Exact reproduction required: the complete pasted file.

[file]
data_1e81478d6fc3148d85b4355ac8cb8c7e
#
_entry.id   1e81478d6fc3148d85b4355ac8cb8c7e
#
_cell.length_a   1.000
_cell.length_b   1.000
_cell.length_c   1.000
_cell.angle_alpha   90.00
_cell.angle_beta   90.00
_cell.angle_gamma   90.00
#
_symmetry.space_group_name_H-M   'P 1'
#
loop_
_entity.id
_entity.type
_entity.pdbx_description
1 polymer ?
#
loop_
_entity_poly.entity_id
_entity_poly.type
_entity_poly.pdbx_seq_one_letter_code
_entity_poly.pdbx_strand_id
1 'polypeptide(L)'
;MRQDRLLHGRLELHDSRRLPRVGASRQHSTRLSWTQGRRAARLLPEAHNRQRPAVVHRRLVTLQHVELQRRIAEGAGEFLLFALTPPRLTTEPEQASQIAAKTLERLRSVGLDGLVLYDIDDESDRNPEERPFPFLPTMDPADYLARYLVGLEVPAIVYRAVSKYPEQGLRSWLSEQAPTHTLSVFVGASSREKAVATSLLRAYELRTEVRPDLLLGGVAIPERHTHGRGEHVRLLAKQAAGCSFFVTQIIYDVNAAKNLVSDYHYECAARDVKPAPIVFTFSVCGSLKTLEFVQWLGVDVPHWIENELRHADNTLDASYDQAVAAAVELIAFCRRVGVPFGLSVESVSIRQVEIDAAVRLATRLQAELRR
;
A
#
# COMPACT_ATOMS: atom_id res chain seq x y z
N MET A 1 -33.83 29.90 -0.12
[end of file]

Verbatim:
data_1e81478d6fc3148d85b4355ac8cb8c7e
#
_entry.id   1e81478d6fc3148d85b4355ac8cb8c7e
#
_cell.length_a   1.000
_cell.length_b   1.000
_cell.length_c   1.000
_cell.angle_alpha   90.00
_cell.angle_beta   90.00
_cell.angle_gamma   90.00
#
_symmetry.space_group_name_H-M   'P 1'
#
loop_
_entity.id
_entity.type
_entity.pdbx_description
1 polymer ?
#
loop_
_entity_poly.entity_id
_entity_poly.type
_entity_poly.pdbx_seq_one_letter_code
_entity_poly.pdbx_strand_id
1 'polypeptide(L)'
;MRQDRLLHGRLELHDSRRLPRVGASRQHSTRLSWTQGRRAARLLPEAHNRQRPAVVHRRLVTLQHVELQRRIAEGAGEFLLFALTPPRLTTEPEQASQIAAKTLERLRSVGLDGLVLYDIDDESDRNPEERPFPFLPTMDPADYLARYLVGLEVPAIVYRAVSKYPEQGLRSWLSEQAPTHTLSVFVGASSREKAVATSLLRAYELRTEVRPDLLLGGVAIPERHTHGRGEHVRLLAKQAAGCSFFVTQIIYDVNAAKNLVSDYHYECAARDVKPAPIVFTFSVCGSLKTLEFVQWLGVDVPHWIENELRHADNTLDASYDQAVAAAVELIAFCRRVGVPFGLSVESVSIRQVEIDAAVRLATRLQAELRR
;
A
#
# COMPACT_ATOMS: atom_id res chain seq x y z
N MET A 1 -33.83 29.90 -0.12